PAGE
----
I had the opportunity to preach on January 1, 2017: click here to see the video or listen to the audio, scroll to the bottom of this page to choose.

I chose Romans 5:1-12 as my text, since New Year’s Day is an opportunity to reflect on the past twelve months and consider “what kind of a year it has been.” For 2016, most people are saying it was a terrible year, and it has been for world events, and for people in this church. We naturally look forward to a new year with hope it is going to get better. Chances are it will be just as bad, putting our hope for happiness in the lives of celebrities (old celebrities die and they will once again in 2017) or politicians to work out solutions for war and the economy (politicians lie and they will again in 2016).

Paul describes the real reason we can have hope in Romans 5:1-11. Since we have been made right with God, we have peace with God and we have a hope for the future in which we can rejoice.

We have been justified by faith, therefore we have access to God (5:1-5).  Since we have been justified by faith (like Abraham), we experience peace with God rather than wrath (5:1). The wrath of God has been satisfied in the death of Jesus so that those who are in Christ by faith experience peace, not wrath. Paul uses an aorist passive participle (Δικαιωθέντες) to indicate we did not justify ourselves, but also that this justification is an accomplished fact (Kruse, Romans, 225). Our experience of peace, however, is a present tense verb (ἔχομεν), having been justified in the past, we are now in a state of peace with God.

The peace Paul has in mind is not inner peace (although the Gospel can lead to real personal peace). But in the context of Romans, Paul has in mind peace which results from the cessation of the enmity humans have with God. In chapters 1-3, all humans were enemies of God now we have peace with God because he has done something in Christ to create a situation of peace. In Ephesians 2:11-22, for example, after he describes Gentile alienation from God, he declares it is the work of Jesus on the cross that “brings close” Jews and Gentiles.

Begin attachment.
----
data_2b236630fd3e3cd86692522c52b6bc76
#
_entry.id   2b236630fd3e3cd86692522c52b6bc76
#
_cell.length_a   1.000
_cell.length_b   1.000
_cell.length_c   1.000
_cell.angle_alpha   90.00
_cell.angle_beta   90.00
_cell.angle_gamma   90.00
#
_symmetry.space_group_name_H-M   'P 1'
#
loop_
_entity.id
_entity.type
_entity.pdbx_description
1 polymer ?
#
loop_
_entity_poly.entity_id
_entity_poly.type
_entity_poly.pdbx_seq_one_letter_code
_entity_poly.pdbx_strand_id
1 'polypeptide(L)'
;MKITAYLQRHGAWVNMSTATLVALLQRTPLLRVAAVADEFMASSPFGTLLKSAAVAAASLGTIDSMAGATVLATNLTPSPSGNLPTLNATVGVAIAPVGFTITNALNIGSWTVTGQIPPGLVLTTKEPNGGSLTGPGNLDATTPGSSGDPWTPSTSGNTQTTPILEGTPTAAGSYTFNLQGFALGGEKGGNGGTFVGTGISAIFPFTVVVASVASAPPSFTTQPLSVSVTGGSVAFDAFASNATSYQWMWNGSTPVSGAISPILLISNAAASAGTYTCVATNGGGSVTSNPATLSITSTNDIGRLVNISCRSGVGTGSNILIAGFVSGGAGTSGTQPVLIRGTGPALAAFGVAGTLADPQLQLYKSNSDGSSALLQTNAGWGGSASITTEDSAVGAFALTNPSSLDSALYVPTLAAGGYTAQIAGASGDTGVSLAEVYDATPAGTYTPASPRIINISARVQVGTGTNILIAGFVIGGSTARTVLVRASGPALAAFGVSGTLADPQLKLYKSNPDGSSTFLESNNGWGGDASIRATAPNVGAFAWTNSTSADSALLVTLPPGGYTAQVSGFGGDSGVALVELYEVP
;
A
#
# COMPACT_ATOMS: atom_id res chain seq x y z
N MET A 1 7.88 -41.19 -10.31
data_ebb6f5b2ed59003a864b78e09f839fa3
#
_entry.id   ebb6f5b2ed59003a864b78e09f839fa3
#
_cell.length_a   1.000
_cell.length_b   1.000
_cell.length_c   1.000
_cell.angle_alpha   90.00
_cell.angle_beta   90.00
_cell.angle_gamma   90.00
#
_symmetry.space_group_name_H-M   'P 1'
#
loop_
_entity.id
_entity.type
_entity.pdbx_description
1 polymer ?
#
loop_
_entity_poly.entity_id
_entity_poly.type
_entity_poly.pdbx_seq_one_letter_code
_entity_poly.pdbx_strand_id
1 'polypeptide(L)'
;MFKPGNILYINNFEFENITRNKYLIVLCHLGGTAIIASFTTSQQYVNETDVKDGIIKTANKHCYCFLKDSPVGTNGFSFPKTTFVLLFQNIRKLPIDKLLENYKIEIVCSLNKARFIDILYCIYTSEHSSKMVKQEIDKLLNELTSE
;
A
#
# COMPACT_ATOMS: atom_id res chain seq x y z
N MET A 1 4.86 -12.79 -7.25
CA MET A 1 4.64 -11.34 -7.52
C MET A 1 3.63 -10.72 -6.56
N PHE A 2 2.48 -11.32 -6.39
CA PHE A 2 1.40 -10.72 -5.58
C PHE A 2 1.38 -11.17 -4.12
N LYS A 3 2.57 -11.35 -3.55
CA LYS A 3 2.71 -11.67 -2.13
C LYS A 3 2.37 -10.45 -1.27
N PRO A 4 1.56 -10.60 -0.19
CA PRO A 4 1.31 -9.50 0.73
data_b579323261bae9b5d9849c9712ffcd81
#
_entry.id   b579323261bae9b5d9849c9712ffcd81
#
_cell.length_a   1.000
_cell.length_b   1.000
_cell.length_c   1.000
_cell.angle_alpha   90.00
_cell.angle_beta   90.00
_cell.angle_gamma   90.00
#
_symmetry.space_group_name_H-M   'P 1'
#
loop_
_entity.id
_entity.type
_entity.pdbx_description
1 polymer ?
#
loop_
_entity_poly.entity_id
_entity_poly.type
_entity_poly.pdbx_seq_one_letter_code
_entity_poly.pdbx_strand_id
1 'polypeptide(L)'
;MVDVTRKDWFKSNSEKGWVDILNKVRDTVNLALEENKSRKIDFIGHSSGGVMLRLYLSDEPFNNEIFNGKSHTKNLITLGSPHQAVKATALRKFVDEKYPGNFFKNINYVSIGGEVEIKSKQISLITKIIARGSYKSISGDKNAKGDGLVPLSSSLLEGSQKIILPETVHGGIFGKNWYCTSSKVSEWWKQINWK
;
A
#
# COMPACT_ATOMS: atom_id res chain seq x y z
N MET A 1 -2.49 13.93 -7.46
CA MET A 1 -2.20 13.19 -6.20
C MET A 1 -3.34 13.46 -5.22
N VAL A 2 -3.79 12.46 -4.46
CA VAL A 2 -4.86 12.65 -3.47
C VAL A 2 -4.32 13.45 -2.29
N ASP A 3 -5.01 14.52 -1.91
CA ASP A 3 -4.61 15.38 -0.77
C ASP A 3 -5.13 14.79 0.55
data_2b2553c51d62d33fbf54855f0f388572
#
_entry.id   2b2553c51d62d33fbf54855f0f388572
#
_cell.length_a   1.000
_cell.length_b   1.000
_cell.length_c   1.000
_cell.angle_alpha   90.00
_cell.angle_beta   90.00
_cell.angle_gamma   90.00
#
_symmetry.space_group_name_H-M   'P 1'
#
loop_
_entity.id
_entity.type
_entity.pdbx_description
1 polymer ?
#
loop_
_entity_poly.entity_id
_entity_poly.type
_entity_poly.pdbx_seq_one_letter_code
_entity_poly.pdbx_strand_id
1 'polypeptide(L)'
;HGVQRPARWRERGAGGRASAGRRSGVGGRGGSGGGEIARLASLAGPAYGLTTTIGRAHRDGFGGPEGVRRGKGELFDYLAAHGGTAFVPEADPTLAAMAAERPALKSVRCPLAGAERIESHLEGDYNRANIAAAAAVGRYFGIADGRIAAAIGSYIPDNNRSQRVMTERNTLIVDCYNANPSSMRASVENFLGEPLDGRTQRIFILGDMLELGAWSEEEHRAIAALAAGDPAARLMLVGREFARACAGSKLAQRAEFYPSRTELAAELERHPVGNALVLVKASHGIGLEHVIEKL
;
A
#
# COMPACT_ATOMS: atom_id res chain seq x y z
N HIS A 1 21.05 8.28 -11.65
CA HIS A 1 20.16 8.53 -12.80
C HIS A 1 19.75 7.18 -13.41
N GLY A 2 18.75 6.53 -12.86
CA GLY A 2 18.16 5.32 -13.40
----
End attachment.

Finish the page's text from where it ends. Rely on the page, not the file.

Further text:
Related imageSince we have peace with God, we have access to the Father (5:2a). In order to have access to a king, one must have appropriate status. The word translated access (προσαγωγή) is used by Xenophon, for example, to describe those who have access to the Persian king Cyrus (Cyr. 7, 5, 45). The same word appears in Ephesians 2:18 to describe Jews and Gentiles having access to God the Father through the same Spirit.

The one who is in Christ has the appropriate status to enter into the presence of God through the Holy Spirit, later Paul will expand this metaphor by describing us as adopted into the family of God, so that we can call God abba, father.

We have this access by means of the grace “in which we stand.” Both “have” and “stand” are perfect tense verbs, indicating a complete action in the past (accepting God’s grace through faith, being justified), but also an action with continuing relevance at the present time. We currently stand in the grace God has given, and we currently have access to the Father because of what he has already done.

This is in contrast to anyone who tries to obtain salvation through works. Since they are not justified by faith (and adopted into the family of God), they never really do have access to God. In Second Temple period Judaism, one did not directly approach God. Only the high priest could enter the presence of God in the Holy of Holies, others can only approach so far (court of men, women, gentiles, etc.)  In the worship of Greco-Roman gods, one did not approach them directly nor were humans granted access to a god. This access to the Father is a remarkable claim in the ancient world!